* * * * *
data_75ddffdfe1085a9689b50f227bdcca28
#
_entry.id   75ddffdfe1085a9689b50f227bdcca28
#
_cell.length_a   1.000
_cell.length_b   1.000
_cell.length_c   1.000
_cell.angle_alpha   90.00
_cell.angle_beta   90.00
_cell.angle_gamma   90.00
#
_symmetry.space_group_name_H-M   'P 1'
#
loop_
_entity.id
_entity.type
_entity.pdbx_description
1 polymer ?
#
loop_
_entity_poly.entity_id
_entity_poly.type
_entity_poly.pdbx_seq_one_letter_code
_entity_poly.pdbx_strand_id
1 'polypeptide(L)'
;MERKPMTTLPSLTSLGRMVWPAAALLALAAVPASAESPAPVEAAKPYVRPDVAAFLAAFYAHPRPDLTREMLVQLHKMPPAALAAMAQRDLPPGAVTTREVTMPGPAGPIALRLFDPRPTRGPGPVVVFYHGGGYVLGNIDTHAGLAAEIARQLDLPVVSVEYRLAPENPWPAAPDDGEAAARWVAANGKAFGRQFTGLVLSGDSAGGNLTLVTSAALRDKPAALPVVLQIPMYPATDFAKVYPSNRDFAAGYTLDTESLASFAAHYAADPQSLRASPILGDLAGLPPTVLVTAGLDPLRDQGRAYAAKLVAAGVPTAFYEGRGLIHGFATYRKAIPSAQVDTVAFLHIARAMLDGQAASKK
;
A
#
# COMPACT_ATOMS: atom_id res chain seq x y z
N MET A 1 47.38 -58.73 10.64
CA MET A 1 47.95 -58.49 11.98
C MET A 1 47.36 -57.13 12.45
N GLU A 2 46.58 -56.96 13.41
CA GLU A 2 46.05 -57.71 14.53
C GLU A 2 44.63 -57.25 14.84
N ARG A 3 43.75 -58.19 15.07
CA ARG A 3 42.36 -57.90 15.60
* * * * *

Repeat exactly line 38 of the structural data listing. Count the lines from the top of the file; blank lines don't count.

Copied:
CA ARG A 3 42.36 -57.90 15.60